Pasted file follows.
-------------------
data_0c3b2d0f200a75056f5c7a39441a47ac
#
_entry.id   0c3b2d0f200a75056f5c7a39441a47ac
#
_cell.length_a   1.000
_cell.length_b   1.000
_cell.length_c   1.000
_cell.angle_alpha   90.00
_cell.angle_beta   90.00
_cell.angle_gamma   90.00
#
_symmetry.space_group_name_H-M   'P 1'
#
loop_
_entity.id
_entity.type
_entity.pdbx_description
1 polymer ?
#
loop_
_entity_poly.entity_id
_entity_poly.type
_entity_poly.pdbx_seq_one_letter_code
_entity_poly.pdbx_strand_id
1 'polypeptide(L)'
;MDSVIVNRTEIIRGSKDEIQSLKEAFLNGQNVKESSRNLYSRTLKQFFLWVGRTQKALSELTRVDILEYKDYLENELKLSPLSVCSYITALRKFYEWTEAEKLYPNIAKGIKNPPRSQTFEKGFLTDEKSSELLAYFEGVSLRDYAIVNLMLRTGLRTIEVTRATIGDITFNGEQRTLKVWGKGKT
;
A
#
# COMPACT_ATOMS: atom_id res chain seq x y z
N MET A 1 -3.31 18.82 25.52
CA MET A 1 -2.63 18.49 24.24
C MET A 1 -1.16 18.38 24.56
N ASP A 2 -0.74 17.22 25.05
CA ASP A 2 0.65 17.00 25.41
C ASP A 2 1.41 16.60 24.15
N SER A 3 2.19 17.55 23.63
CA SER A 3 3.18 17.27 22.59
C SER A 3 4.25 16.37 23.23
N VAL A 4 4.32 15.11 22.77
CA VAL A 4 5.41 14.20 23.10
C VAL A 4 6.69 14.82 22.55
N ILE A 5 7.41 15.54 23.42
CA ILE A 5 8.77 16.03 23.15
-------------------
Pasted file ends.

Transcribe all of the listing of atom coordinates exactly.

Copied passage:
data_0c3b2d0f200a75056f5c7a39441a47ac
#
_entry.id   0c3b2d0f200a75056f5c7a39441a47ac
#
_cell.length_a   1.000
_cell.length_b   1.000
_cell.length_c   1.000
_cell.angle_alpha   90.00
_cell.angle_beta   90.00
_cell.angle_gamma   90.00
#
_symmetry.space_group_name_H-M   'P 1'
#
loop_
_entity.id
_entity.type
_entity.pdbx_description
1 polymer ?
#
loop_
_entity_poly.entity_id
_entity_poly.type
_entity_poly.pdbx_seq_one_letter_code
_entity_poly.pdbx_strand_id
1 'polypeptide(L)'
;MDSVIVNRTEIIRGSKDEIQSLKEAFLNGQNVKESSRNLYSRTLKQFFLWVGRTQKALSELTRVDILEYKDYLENELKLSPLSVCSYITALRKFYEWTEAEKLYPNIAKGIKNPPRSQTFEKGFLTDEKSSELLAYFEGVSLRDYAIVNLMLRTGLRTIEVTRATIGDITFNGEQRTLKVWGKGKT
;
A
#
# COMPACT_ATOMS: atom_id res chain seq x y z
N MET A 1 -3.31 18.82 25.52
CA MET A 1 -2.63 18.49 24.24
C MET A 1 -1.16 18.38 24.56
N ASP A 2 -0.74 17.22 25.05
CA ASP A 2 0.65 17.00 25.41
C ASP A 2 1.41 16.60 24.15
N SER A 3 2.19 17.55 23.63
CA SER A 3 3.18 17.27 22.59
C SER A 3 4.25 16.37 23.23
N VAL A 4 4.32 15.11 22.77
CA VAL A 4 5.41 14.20 23.10
C VAL A 4 6.69 14.82 22.55
N ILE A 5 7.41 15.54 23.42
CA ILE A 5 8.77 16.03 23.15